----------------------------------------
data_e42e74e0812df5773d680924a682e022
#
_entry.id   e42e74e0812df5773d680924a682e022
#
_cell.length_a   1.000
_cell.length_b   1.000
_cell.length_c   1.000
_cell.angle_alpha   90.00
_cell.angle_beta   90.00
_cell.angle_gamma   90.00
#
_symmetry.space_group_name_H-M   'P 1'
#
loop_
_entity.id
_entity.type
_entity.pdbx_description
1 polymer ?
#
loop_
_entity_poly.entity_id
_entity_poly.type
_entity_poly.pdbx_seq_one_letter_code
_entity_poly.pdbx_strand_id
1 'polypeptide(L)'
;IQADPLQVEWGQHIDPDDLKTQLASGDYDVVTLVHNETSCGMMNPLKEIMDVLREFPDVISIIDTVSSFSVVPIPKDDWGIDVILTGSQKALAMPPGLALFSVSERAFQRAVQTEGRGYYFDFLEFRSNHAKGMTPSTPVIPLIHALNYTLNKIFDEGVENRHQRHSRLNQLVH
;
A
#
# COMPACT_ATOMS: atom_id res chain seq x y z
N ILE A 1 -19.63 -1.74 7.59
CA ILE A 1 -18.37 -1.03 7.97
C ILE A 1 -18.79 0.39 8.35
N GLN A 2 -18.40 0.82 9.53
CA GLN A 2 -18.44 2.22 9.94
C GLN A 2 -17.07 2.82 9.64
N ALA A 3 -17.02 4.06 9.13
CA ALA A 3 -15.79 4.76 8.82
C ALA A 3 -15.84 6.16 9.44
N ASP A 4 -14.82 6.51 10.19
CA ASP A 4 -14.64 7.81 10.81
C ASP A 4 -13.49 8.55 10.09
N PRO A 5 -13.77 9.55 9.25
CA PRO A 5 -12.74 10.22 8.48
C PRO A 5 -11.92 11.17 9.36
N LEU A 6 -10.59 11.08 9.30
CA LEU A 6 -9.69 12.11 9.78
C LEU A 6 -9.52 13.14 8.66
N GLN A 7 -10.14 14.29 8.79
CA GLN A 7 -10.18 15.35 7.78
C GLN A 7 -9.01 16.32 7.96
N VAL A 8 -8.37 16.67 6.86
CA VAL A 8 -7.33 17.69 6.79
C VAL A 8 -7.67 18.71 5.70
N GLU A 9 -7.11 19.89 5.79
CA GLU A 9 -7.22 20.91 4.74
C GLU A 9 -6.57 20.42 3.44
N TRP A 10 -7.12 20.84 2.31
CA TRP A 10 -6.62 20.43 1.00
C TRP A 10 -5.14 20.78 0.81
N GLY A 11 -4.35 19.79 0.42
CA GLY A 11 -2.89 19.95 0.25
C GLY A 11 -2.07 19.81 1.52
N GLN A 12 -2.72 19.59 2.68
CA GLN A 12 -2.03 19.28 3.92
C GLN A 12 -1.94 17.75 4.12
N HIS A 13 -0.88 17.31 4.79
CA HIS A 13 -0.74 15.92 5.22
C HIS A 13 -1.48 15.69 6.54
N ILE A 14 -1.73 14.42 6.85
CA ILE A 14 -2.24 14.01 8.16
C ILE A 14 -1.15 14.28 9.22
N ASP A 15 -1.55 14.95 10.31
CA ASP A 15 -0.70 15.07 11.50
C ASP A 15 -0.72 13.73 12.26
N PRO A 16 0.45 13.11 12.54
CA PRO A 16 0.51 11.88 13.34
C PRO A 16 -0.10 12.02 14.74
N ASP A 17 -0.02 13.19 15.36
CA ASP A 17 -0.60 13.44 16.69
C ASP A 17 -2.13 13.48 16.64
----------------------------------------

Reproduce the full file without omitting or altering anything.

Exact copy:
data_e42e74e0812df5773d680924a682e022
#
_entry.id   e42e74e0812df5773d680924a682e022
#
_cell.length_a   1.000
_cell.length_b   1.000
_cell.length_c   1.000
_cell.angle_alpha   90.00
_cell.angle_beta   90.00
_cell.angle_gamma   90.00
#
_symmetry.space_group_name_H-M   'P 1'
#
loop_
_entity.id
_entity.type
_entity.pdbx_description
1 polymer ?
#
loop_
_entity_poly.entity_id
_entity_poly.type
_entity_poly.pdbx_seq_one_letter_code
_entity_poly.pdbx_strand_id
1 'polypeptide(L)'
;IQADPLQVEWGQHIDPDDLKTQLASGDYDVVTLVHNETSCGMMNPLKEIMDVLREFPDVISIIDTVSSFSVVPIPKDDWGIDVILTGSQKALAMPPGLALFSVSERAFQRAVQTEGRGYYFDFLEFRSNHAKGMTPSTPVIPLIHALNYTLNKIFDEGVENRHQRHSRLNQLVH
;
A
#
# COMPACT_ATOMS: atom_id res chain seq x y z
N ILE A 1 -19.63 -1.74 7.59
CA ILE A 1 -18.37 -1.03 7.97
C ILE A 1 -18.79 0.39 8.35
N GLN A 2 -18.40 0.82 9.53
CA GLN A 2 -18.44 2.22 9.94
C GLN A 2 -17.07 2.82 9.64
N ALA A 3 -17.02 4.06 9.13
CA ALA A 3 -15.79 4.76 8.82
C ALA A 3 -15.84 6.16 9.44
N ASP A 4 -14.82 6.51 10.19
CA ASP A 4 -14.64 7.81 10.81
C ASP A 4 -13.49 8.55 10.09
N PRO A 5 -13.77 9.55 9.25
CA PRO A 5 -12.74 10.22 8.48
C PRO A 5 -11.92 11.17 9.36
N LEU A 6 -10.59 11.08 9.30
CA LEU A 6 -9.69 12.11 9.78
C LEU A 6 -9.52 13.14 8.66
N GLN A 7 -10.14 14.29 8.79
CA GLN A 7 -10.18 15.35 7.78
C GLN A 7 -9.01 16.32 7.96
N VAL A 8 -8.37 16.67 6.86
CA VAL A 8 -7.33 17.69 6.79
C VAL A 8 -7.67 18.71 5.70
N GLU A 9 -7.11 19.89 5.79
CA GLU A 9 -7.22 20.91 4.74
C GLU A 9 -6.57 20.42 3.44
N TRP A 10 -7.12 20.84 2.31
CA TRP A 10 -6.62 20.43 1.00
C TRP A 10 -5.14 20.78 0.81
N GLY A 11 -4.35 19.79 0.42
CA GLY A 11 -2.89 19.95 0.25
C GLY A 11 -2.07 19.81 1.52
N GLN A 12 -2.72 19.59 2.68
CA GLN A 12 -2.03 19.28 3.92
C GLN A 12 -1.94 17.75 4.12
N HIS A 13 -0.88 17.31 4.79
CA HIS A 13 -0.74 15.92 5.22
C HIS A 13 -1.48 15.69 6.54
N ILE A 14 -1.73 14.42 6.85
CA ILE A 14 -2.24 14.01 8.16
C ILE A 14 -1.15 14.28 9.22
N ASP A 15 -1.55 14.95 10.31
CA ASP A 15 -0.70 15.07 11.50
C ASP A 15 -0.72 13.73 12.26
N PRO A 16 0.45 13.11 12.54
CA PRO A 16 0.51 11.88 13.34
C PRO A 16 -0.10 12.02 14.74
N ASP A 17 -0.02 13.19 15.36
CA ASP A 17 -0.60 13.44 16.69
C ASP A 17 -2.13 13.48 16.64